Economics

Civilian nuclear power plants must supply electricity at competitive rates (except for subsidies when national pride enters the picture). This in turn means that construction, waste management and operations costs must be kept down. In practice this has led to construction flaws, a short term approach to waste handling and, possibly, lower motivation of operational staff.

One opinion(5) states that operational practices are the reason for the US Navy safety record compared to commercial operations.  However military reactors are smaller and built for rugged conditions, unlike commercial units.  The Navy also has less economic restraint than a commercial organization.

Life cycle costs for nuclear power are an area of disagreement. Reactor builders and operators argue that once constructed and in operation, the efficiency of nuclear generation allows for waste handling and eventual decommissioning.  Others claim that waste and end of life costs are externalized to society.

Bottom Line

  • Nuclear power is here to stay
  • It is not “clean”
    • The waste problem is not solved
    • Uranium production causes pollution at the mine site
  • Proliferation and terrorism concerns will remain and impose extra costs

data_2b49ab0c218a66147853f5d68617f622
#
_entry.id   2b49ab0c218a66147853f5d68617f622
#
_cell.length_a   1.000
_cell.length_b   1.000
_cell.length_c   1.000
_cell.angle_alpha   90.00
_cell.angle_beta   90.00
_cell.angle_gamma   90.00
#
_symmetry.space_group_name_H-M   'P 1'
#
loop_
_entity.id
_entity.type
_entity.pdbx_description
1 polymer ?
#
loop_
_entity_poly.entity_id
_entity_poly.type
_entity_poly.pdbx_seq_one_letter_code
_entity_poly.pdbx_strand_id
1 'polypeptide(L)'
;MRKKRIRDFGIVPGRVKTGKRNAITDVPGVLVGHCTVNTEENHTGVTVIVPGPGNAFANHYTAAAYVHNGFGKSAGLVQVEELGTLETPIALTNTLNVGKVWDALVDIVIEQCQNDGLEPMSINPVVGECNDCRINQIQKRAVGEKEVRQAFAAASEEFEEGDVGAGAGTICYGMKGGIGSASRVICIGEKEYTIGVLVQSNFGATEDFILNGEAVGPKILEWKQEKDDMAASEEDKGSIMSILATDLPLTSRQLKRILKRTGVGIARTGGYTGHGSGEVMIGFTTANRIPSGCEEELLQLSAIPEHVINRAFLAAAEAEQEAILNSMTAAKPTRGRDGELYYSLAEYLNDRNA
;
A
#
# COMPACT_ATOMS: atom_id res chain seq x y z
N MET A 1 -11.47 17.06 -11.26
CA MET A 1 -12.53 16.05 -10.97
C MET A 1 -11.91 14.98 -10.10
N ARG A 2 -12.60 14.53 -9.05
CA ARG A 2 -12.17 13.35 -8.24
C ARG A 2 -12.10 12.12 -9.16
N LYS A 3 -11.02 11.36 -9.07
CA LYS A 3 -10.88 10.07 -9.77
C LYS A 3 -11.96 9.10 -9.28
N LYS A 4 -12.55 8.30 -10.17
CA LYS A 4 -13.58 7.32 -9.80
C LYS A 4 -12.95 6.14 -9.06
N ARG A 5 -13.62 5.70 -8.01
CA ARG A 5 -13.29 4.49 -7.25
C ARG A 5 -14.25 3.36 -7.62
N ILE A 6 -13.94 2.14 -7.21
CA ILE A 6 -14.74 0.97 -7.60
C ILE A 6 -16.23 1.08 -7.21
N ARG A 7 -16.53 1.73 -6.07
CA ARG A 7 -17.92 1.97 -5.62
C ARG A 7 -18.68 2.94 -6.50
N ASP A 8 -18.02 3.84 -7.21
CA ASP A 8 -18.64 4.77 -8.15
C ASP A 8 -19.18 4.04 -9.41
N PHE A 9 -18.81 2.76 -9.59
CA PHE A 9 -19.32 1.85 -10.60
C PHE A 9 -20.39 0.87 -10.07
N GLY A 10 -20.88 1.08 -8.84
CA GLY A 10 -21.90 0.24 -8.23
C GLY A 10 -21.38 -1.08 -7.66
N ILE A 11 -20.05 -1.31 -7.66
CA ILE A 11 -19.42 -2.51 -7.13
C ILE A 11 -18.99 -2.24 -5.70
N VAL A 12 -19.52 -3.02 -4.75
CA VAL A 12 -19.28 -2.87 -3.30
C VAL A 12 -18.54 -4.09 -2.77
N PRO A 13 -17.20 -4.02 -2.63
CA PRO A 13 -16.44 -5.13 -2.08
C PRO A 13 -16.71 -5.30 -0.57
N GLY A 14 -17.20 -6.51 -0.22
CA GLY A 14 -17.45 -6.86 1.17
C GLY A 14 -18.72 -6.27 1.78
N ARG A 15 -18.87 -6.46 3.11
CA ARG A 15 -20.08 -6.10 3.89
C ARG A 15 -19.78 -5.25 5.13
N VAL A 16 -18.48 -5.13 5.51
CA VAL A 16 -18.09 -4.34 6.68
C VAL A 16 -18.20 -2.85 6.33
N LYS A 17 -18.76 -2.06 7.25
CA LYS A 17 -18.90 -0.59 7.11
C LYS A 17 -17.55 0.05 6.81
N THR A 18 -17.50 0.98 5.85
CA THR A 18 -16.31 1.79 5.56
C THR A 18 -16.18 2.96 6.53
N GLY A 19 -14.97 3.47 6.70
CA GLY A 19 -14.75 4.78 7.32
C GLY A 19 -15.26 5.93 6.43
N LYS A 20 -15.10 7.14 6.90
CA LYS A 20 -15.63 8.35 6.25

• We do not want to be forced into major nuclear power expansion through lack of effort in other directions

________________

Notes:

  1.  In a world changing at unprecedented speed, there’s a new must-need skill on the block: “Intelligence is traditionally viewed as the ability to think and learn. Yet in a turbulent world, there’s another set of cognitive skills that might matter more: the ability to rethink and unlearn.”  from Adam Grant: “Think again”
  2. Germany is, justifiably, regarded as a leader in environmental action.  However, Germany; 
    • Imports (part nuclear) power from France for load balancing and exports power to France when the reactors there cannot meet peak demands
    • Uses large quantities of brown coal
    • Plans to complete a natural gas pipeline from Russia (Nord Stream 2)
  3.  “It’s a societal problem that has been handed down to us from our parents’ generation. And we are—more or less—handing it to our children.”Gerald S. Frankel, materials scientist, Ohio State University – quoted in As nuclear waste piles up, scientists seek the best long-term storage solutions
  4. Scientists say China has the chance to become a world leader in this field but has to find a way to ensure it does not leak.” “Researchers will conduct tests at the location in Gansu to see whether it will make a viable facility to store highly radioactive waste safely” – South China Morning Post – 5 Sep, 2019
  5. “Edwin Lyman, a senior staff scientist at the Union of Concerned Scientists in Washington, D.C., said commercial nuclear power plants have at times been run haphazardly and sloppily.  The Navy is one thing, Lyman said. “Are they going to be able to run the commercial sector with that kind of discipline? I doubt it.”” – Politifact, June 2008